(May 12, 2010) Chicago would seek to become the epicenter of a breakthrough technology hailed as the future of alternative biofuels under a resolution introduced today by Aldermen Margaret Laurino (39th), Edward M. Burke (14th), and Virginia Rugai (19th).
The measure calls for city officials to examine ways for Chicago to create incentives to lure companies that would produce biofuels made from a host of "agricultural left-overs," such as grass and the inedible parts of plants.
The so-called "grassoline" biofuel is being touted as the newest alternative to corn-based ethanol. In addition, major companies such as BP, Verenium, DuPont and Iogen have already pledged millions of dollars to joint ventures committed to the emerging product's development and commercialization.
Locating such emerging "green movement" companies in Chicago would create jobs for local residents. The success of the new biofuel would also reduce America's reliance on corn and soybeans to produce ethanol, a practice which competes with the food supply and raises consumer prices.
"Grassoline appears to be the future of biofuel technology and acting now to develop incentives to convince such companies to locate in Chicago could pay big dividends in the long term for our city's employment base," Alderman Laurino said.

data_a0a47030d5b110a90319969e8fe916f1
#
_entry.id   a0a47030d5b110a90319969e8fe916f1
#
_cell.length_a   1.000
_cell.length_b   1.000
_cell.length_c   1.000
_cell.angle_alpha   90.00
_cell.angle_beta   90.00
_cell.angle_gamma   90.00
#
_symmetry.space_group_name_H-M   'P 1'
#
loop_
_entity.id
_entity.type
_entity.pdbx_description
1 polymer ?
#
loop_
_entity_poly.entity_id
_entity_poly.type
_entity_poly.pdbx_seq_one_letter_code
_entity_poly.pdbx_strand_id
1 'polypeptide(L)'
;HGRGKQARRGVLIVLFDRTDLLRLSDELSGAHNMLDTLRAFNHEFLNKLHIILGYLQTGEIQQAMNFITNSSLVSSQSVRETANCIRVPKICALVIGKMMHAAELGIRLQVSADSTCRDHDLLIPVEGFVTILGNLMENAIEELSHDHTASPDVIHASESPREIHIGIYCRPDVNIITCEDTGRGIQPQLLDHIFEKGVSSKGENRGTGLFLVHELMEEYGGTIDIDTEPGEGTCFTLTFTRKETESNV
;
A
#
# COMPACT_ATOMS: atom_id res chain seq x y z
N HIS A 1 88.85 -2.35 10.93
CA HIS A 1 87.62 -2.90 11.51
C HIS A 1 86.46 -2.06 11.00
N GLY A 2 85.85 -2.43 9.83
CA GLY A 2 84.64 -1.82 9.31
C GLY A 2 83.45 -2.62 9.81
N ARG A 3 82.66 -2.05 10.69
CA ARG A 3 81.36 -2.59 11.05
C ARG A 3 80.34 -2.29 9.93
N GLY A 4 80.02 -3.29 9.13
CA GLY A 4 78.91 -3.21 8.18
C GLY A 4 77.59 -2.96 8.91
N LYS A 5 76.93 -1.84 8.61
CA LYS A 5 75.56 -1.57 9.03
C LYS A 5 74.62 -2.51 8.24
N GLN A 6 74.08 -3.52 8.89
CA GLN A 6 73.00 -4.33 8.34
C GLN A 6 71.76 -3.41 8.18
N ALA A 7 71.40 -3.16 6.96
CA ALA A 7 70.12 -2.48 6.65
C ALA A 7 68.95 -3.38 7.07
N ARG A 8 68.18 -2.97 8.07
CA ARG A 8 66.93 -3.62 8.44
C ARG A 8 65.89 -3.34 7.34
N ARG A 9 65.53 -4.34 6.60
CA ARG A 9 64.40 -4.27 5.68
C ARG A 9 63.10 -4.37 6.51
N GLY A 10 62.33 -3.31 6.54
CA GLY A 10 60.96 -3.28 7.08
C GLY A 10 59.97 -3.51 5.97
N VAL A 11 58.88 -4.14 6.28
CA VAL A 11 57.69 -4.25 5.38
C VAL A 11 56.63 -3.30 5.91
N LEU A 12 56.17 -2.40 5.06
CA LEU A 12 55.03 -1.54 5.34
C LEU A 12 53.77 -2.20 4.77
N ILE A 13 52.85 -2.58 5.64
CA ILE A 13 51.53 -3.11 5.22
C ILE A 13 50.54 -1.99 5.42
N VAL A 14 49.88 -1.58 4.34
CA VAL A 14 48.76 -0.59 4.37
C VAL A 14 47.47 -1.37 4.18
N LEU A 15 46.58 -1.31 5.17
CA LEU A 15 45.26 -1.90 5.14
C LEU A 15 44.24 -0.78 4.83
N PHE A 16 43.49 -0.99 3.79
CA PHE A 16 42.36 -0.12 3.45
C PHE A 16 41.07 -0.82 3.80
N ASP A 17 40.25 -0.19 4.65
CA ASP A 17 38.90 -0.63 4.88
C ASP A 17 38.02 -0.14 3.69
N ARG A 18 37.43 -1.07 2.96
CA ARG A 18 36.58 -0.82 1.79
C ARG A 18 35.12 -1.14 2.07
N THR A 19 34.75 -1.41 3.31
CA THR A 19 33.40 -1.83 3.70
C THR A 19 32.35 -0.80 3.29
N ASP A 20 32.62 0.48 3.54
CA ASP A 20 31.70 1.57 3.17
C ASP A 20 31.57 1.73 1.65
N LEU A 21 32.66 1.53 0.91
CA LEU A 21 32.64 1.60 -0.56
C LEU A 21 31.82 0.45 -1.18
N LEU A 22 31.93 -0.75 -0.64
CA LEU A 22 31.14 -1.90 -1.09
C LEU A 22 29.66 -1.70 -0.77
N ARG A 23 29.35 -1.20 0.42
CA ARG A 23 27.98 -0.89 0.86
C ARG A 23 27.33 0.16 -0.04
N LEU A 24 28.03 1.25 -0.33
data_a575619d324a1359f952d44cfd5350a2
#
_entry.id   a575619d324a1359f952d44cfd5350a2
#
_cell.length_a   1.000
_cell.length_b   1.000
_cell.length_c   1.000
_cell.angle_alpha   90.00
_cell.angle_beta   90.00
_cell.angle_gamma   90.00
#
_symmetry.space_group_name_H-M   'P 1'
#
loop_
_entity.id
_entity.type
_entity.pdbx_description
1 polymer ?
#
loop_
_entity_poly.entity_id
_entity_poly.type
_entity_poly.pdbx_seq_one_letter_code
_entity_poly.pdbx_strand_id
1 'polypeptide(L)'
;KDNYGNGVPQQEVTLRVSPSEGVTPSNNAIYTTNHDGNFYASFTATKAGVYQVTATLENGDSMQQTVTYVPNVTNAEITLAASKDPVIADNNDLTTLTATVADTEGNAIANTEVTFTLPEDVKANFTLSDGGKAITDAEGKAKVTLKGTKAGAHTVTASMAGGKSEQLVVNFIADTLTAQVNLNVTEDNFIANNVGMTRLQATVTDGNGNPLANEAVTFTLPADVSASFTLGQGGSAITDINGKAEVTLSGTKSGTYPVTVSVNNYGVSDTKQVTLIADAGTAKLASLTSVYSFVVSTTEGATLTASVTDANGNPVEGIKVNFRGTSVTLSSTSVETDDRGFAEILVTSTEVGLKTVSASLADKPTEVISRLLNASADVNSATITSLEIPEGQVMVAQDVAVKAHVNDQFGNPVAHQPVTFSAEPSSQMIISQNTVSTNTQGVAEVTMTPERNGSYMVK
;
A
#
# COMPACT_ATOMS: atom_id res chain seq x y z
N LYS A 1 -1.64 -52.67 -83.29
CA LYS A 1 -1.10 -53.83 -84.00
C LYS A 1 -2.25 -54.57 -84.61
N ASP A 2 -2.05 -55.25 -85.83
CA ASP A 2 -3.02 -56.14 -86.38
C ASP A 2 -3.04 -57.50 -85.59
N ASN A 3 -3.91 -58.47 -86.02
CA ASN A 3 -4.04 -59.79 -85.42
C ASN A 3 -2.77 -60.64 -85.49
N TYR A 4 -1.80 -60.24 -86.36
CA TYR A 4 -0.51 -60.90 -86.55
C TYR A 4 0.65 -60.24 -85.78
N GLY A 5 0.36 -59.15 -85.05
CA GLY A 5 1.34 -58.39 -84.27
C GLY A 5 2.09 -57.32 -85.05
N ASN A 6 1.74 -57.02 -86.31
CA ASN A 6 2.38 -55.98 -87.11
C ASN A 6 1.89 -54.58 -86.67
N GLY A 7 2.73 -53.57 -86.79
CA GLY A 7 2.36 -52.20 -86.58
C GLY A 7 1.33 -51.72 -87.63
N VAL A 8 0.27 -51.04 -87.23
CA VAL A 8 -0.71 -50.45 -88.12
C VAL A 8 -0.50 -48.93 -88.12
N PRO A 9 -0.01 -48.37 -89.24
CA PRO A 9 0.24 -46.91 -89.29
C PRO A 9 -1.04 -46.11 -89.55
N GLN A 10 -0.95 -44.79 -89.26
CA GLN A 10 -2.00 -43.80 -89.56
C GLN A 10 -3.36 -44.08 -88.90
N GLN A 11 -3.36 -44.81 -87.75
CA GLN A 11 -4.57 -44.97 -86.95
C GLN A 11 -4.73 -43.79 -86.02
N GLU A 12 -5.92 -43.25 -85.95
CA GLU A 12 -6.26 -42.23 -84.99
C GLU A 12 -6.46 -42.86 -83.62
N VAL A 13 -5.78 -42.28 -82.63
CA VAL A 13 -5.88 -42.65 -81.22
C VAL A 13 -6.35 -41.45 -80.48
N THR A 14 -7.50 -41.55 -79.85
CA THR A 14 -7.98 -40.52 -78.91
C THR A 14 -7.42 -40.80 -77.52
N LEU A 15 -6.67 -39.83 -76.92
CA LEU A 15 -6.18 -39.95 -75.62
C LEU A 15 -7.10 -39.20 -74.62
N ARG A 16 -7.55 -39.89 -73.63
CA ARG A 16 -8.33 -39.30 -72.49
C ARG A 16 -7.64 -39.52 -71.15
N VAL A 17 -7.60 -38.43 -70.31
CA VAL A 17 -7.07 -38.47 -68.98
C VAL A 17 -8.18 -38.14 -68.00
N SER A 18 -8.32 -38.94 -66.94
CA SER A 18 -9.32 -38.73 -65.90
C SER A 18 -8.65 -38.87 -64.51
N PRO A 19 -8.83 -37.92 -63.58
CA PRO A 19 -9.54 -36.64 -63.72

"The City of Chicago's geographic location as a transportation hub in the heart of the U. S. agricultural belt makes it an attractive setting for this next generation of biofuels which rely upon plant waste," Alderman Burke added.
"Chicago is well positioned to court such companies and if we are successful, it would also enhance Chicago's reputation as a City which prided itself on exploring green initiatives," Alderman Rugai said.
The measure calls for hearings to be held on the proposal before a Joint Committee of Energy, Environmental Protection & Public Utilities and the Committee on Economic, Capital and Technology Development.